LOUISVILLE, Ky. (WHAS11) -- Two Louisville grandmothers on Thursday took the opportunity to address the man who helped kill their grandsons, eventually convincing a judge the man should spend 10 years in prison for his role over probation.
In June, Tieren Coleman accepted a plea deal admitting he helped facilitate the gruesome murders of Larry Ordway and Maurice Gordon in May 2016.
The teen brothers' bodies were found burning in the backyard of an abandoned home. Investigators determined they had been stabbed to death before their bodies were dumped.
Investigators believe they were killed to keep them quiet about a murder detectives said they helped Brice Rhodes commit.
Rhodes, Coleman, Jacorey Taylor and Anjuan Carter, a teenager, were all charged in the case. Carter took a plea deal and agreed to testify against Rhodes. In court Thursday, it was Coleman's turn to learn his own fate.
As part of his plea deal, Coleman would not have to testify and prosecutors left the decision between 10 years in prison and 15 years of probation up to Jefferson County Circuit Judge Mary Shaw.
"He needs to serve because as far as I'm concerned, he is as guilty as they are and I just want him to be put in jail," Debbie Wren said to Shaw.
"He should go to prison," Jackie Partee said, turning to Coleman, "If you were there and didn't stop anything; if you were that scared, you shouldn't have been there," she said sternly, adding, "Larry and them were just children, nothing but children."
Coleman's lawyers asked the judge to grant probation because Coleman has a one-year-old son and is in a long-term relationship and had no other adult criminal record.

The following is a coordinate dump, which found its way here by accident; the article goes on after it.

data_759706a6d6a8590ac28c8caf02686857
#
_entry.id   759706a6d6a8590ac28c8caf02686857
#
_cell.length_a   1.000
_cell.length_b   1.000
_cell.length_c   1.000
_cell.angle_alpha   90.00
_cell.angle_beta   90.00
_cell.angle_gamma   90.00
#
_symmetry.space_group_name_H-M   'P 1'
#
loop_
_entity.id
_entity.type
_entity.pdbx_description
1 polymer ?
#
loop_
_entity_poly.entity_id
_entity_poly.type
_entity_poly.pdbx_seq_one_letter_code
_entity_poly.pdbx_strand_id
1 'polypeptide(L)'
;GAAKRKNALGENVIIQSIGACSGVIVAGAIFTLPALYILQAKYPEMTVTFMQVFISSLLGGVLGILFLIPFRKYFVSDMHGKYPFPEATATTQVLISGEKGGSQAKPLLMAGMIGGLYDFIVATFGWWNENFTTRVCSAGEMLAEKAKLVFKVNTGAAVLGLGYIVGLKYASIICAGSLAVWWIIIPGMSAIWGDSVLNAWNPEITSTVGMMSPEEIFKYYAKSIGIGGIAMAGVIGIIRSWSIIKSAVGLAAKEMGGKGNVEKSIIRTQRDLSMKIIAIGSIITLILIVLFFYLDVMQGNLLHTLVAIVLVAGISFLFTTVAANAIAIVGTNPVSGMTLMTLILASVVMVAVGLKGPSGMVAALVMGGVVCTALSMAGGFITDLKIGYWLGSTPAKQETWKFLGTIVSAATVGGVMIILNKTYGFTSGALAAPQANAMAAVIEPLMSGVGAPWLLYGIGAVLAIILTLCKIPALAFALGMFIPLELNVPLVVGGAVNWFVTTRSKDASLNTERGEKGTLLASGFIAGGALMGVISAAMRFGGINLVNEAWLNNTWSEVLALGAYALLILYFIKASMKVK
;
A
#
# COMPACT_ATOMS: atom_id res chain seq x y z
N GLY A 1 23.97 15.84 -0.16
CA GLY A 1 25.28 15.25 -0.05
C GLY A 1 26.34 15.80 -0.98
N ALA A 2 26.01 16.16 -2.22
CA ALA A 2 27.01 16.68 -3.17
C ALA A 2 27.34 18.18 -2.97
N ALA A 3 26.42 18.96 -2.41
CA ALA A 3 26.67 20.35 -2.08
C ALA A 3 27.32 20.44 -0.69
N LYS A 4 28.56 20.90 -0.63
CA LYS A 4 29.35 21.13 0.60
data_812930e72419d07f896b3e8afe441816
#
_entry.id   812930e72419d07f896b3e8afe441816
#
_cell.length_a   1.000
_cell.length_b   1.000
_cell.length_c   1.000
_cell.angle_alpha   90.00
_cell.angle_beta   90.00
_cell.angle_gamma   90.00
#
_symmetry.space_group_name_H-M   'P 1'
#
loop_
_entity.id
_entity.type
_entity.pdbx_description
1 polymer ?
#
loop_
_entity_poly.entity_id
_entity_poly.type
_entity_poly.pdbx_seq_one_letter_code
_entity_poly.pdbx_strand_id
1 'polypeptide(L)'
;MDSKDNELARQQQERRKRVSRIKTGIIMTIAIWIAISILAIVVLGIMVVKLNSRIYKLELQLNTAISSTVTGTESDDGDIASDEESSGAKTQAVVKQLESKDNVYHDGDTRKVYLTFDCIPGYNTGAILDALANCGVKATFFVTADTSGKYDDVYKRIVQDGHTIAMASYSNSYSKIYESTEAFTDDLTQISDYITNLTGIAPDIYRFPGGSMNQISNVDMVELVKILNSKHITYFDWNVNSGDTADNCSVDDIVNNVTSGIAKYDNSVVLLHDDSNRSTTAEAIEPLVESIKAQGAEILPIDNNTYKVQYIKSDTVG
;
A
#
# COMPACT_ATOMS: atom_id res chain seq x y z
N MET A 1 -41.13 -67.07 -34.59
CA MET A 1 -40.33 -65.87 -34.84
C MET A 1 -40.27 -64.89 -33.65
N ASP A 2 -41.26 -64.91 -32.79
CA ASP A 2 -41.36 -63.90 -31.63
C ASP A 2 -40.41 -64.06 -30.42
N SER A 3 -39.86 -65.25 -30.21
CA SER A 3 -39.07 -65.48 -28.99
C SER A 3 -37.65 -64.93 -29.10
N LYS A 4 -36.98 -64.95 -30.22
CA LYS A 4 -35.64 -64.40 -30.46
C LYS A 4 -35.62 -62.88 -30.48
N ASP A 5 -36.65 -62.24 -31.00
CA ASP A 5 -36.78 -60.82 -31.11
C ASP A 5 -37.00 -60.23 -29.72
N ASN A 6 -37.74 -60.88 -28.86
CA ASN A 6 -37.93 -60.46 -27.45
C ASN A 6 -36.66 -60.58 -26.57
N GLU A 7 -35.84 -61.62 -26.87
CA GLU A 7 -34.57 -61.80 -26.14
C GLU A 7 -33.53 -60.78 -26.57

"We are not minimizing the severity of what we pled guilty to in July, but on the other hand, we have stepped up and doing what we can to make that situation right," Ted Shouse told the judge.
The argument was not enough to convince the judge. Hearing the judge tell him he would receive the 10-year prison sentence, Coleman's head immediately sunk into his hands.
"I think with the serious nature of what happened here, I think you need to go to prison and see what it’s like and make sure that's not the life you want," Shaw told him.
Wren and Partee agree justice was served, but it still may not be enough for the grieving families.
"No one wins because he's going to prison, the rest of them are going to the [penitentiary] and our kids are dead," Partee said after the hearing.
"He's just as guilty and needed to be a man and serve his time," Wren added.
The cases against Rhodes and Taylor are still pending.
The grandmothers vow to attend all of their proceedings as well.
i-Team investigator Derrick Rose can be reached at 502-582-7232 and firstname.lastname@example.org. Follow him on Twitter: @WHAS11DRose
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